Phil Mickelson has been called a phony. He was the subject of an infamous anecdote, in which a golf writer overheard a player in a clubhouse, watching Mickelson prepare for a key shot in a tournament, yell at the TV for him to hit the ball in the water, not in such kind terms.

Some people see his salesman's smile and hide their wallets.

Here's the counterpoint to all of that: Mickelson has had one caddy his entire career, and not only has not never blamed his caddy for a loss, his caddy has become part of his family.

Mickelson has been so driven to win majors late in his career that he has enlisted short-game guru Dave Pelz and swing coach Butch Harmon, the man who helped launch Tiger Woods' career.

He has played on despite a particularly painful form of arthritis.

Of the game's great players, he spends more time signing autographs and slapping hands than anyone.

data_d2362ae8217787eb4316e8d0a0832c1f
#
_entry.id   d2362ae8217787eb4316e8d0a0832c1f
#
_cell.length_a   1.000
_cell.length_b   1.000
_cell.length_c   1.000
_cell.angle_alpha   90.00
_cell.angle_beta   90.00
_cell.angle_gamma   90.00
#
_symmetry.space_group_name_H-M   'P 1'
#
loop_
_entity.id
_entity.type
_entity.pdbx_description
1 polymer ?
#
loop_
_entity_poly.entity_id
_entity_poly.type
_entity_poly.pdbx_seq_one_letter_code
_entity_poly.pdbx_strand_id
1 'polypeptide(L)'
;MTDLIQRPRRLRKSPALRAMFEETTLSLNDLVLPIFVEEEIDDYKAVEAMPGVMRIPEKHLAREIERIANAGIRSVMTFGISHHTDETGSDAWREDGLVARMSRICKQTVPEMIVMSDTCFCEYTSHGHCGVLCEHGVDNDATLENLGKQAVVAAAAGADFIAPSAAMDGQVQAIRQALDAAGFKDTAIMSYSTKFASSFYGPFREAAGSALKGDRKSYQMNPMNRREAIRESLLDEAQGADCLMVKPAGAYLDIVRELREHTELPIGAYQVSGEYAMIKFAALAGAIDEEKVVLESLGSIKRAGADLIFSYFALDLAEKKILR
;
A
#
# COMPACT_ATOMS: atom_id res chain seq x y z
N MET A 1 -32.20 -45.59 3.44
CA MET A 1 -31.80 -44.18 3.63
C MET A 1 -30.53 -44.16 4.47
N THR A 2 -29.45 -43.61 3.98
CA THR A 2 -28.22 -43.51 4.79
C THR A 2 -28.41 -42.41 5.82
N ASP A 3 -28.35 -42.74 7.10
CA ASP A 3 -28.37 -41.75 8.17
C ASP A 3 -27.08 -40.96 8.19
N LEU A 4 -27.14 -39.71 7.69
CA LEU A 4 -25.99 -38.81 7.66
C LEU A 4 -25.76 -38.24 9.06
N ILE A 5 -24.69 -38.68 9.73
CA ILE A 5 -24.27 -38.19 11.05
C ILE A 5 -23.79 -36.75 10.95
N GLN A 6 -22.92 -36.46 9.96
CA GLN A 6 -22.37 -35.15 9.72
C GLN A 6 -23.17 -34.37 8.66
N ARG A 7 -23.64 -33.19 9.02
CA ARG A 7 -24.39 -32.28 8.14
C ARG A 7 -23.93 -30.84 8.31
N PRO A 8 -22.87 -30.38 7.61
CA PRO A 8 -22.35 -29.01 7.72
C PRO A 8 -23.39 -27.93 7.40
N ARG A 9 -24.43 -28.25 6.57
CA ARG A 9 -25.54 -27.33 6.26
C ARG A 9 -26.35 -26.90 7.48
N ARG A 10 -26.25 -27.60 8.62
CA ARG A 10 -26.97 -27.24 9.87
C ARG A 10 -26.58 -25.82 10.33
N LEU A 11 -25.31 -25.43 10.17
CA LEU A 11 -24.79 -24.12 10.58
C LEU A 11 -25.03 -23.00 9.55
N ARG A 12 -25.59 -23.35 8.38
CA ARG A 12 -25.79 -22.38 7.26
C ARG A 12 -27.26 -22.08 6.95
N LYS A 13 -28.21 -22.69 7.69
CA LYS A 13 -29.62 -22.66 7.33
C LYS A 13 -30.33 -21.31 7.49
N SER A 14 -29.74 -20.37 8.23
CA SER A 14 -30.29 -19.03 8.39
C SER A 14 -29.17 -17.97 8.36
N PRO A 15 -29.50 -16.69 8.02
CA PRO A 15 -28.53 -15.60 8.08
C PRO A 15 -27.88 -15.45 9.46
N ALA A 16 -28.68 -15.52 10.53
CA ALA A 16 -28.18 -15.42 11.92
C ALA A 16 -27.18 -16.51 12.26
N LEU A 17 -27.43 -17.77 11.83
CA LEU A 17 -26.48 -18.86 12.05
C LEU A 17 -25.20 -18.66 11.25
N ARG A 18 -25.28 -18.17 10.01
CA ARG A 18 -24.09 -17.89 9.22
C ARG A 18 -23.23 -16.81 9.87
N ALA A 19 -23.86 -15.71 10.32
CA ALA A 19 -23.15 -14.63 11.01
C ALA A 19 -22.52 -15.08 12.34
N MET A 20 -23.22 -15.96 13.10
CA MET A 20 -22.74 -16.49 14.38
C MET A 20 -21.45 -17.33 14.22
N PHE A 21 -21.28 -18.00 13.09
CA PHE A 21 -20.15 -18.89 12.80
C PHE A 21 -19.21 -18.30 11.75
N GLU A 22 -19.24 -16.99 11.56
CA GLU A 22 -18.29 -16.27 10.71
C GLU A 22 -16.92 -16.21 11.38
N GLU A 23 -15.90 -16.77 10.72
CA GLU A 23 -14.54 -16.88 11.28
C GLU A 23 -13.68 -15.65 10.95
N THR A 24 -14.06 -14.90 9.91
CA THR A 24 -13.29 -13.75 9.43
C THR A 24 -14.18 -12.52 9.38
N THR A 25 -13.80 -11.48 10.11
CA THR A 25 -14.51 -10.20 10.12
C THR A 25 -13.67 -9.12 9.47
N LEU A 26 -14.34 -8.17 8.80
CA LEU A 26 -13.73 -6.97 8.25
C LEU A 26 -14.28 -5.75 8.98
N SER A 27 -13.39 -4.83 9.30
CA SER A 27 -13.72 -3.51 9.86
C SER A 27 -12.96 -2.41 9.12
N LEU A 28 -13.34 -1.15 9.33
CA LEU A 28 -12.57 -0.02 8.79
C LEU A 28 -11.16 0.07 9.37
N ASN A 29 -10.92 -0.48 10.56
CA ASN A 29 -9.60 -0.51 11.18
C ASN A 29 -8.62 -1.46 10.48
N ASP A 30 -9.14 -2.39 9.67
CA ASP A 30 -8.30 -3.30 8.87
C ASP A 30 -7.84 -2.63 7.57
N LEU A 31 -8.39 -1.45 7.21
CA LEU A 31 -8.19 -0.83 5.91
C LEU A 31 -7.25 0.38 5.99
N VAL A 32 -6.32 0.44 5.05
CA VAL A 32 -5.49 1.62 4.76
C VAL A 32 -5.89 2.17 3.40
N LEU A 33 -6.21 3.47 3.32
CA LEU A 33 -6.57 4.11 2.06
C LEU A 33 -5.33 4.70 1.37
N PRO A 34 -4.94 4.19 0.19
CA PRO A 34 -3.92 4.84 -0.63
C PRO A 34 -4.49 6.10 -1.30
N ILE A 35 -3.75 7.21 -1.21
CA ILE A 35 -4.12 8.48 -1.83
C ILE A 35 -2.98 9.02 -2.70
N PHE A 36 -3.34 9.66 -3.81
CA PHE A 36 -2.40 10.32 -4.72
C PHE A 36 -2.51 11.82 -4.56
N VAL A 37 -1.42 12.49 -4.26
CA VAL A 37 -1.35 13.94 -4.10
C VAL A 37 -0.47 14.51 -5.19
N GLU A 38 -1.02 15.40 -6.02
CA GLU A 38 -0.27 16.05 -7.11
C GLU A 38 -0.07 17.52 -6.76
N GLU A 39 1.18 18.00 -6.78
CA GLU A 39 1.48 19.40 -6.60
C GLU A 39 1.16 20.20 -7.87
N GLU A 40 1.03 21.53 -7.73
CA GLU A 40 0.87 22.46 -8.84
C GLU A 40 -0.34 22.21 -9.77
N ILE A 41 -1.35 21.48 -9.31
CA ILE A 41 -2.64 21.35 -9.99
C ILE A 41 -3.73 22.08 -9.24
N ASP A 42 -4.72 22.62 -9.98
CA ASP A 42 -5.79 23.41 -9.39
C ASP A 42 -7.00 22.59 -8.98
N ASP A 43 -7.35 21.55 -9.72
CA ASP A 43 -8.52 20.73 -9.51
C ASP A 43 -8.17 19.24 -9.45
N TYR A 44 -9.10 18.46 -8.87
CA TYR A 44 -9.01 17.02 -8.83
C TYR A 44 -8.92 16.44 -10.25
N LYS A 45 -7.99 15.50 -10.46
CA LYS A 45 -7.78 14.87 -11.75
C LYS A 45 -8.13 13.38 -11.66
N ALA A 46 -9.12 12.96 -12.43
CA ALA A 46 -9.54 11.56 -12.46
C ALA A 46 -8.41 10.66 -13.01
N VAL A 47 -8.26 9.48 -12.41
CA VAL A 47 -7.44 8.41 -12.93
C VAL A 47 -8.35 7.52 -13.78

He's candid and entertaining in interviews.

He's the kind of guy who could cheer the great shots of Ian Poulter when the two played on Sunday at the Ryder Cup last year.

He has the guts to bounce back from what he called the most devastating loss of his life, at the U.S. Open at Merion, to win the British Open on the kind of course that used to flummox him. He committed to traveling to Scotland to play in the Scottish Open the week before the British, so he would be prepared to win.

If he's a phony, we need more of them in professional sports.


I'll be on 1500ESPN at noon today.


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